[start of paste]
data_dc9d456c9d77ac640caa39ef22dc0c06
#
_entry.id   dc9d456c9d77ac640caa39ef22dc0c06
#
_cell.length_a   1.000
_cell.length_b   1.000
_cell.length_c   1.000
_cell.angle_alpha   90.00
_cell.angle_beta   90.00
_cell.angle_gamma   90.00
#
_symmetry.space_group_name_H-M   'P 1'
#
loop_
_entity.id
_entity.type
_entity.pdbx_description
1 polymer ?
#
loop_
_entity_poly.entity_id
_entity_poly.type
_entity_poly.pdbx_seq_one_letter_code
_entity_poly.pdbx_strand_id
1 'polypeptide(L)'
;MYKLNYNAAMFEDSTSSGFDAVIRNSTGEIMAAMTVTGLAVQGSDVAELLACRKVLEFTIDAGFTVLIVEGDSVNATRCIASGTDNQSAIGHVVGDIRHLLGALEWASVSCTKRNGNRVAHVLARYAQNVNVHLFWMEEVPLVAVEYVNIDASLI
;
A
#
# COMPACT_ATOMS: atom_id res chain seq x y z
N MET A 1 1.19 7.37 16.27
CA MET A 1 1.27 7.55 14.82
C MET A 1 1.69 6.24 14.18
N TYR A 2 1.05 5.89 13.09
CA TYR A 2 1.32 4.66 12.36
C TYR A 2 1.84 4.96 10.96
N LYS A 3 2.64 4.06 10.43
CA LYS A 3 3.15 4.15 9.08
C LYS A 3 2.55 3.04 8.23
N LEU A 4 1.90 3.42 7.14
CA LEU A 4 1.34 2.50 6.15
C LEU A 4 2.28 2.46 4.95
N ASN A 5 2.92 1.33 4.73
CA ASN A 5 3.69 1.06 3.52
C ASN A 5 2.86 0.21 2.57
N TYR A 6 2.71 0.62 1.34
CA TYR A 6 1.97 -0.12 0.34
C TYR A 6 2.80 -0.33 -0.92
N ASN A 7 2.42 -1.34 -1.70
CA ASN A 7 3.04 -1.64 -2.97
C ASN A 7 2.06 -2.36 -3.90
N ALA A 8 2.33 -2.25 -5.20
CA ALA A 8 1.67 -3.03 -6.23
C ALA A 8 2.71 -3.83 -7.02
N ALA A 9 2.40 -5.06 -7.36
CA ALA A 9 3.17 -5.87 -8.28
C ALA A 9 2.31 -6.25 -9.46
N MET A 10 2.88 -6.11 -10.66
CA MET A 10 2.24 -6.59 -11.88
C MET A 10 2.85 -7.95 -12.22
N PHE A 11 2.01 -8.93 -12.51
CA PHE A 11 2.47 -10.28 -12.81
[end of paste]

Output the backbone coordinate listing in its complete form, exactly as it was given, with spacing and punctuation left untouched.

data_dc9d456c9d77ac640caa39ef22dc0c06
#
_entry.id   dc9d456c9d77ac640caa39ef22dc0c06
#
_cell.length_a   1.000
_cell.length_b   1.000
_cell.length_c   1.000
_cell.angle_alpha   90.00
_cell.angle_beta   90.00
_cell.angle_gamma   90.00
#
_symmetry.space_group_name_H-M   'P 1'
#
loop_
_entity.id
_entity.type
_entity.pdbx_description
1 polymer ?
#
loop_
_entity_poly.entity_id
_entity_poly.type
_entity_poly.pdbx_seq_one_letter_code
_entity_poly.pdbx_strand_id
1 'polypeptide(L)'
;MYKLNYNAAMFEDSTSSGFDAVIRNSTGEIMAAMTVTGLAVQGSDVAELLACRKVLEFTIDAGFTVLIVEGDSVNATRCIASGTDNQSAIGHVVGDIRHLLGALEWASVSCTKRNGNRVAHVLARYAQNVNVHLFWMEEVPLVAVEYVNIDASLI
;
A
#
# COMPACT_ATOMS: atom_id res chain seq x y z
N MET A 1 1.19 7.37 16.27
CA MET A 1 1.27 7.55 14.82
C MET A 1 1.69 6.24 14.18
N TYR A 2 1.05 5.89 13.09
CA TYR A 2 1.32 4.66 12.36
C TYR A 2 1.84 4.96 10.96
N LYS A 3 2.64 4.06 10.43
CA LYS A 3 3.15 4.15 9.08
C LYS A 3 2.55 3.04 8.23
N LEU A 4 1.90 3.42 7.14
CA LEU A 4 1.34 2.50 6.15
C LEU A 4 2.28 2.46 4.95
N ASN A 5 2.92 1.33 4.73
CA ASN A 5 3.69 1.06 3.52
C ASN A 5 2.86 0.21 2.57
N TYR A 6 2.71 0.62 1.34
CA TYR A 6 1.97 -0.12 0.34
C TYR A 6 2.80 -0.33 -0.92
N ASN A 7 2.42 -1.34 -1.70
CA ASN A 7 3.04 -1.64 -2.97
C ASN A 7 2.06 -2.36 -3.90
N ALA A 8 2.33 -2.25 -5.20
CA ALA A 8 1.67 -3.03 -6.23
C ALA A 8 2.71 -3.83 -7.02
N ALA A 9 2.40 -5.06 -7.36
CA ALA A 9 3.17 -5.87 -8.28
C ALA A 9 2.31 -6.25 -9.46
N MET A 10 2.88 -6.11 -10.66
CA MET A 10 2.24 -6.59 -11.88
C MET A 10 2.85 -7.95 -12.22
N PHE A 11 2.01 -8.93 -12.51
CA PHE A 11 2.47 -10.28 -12.81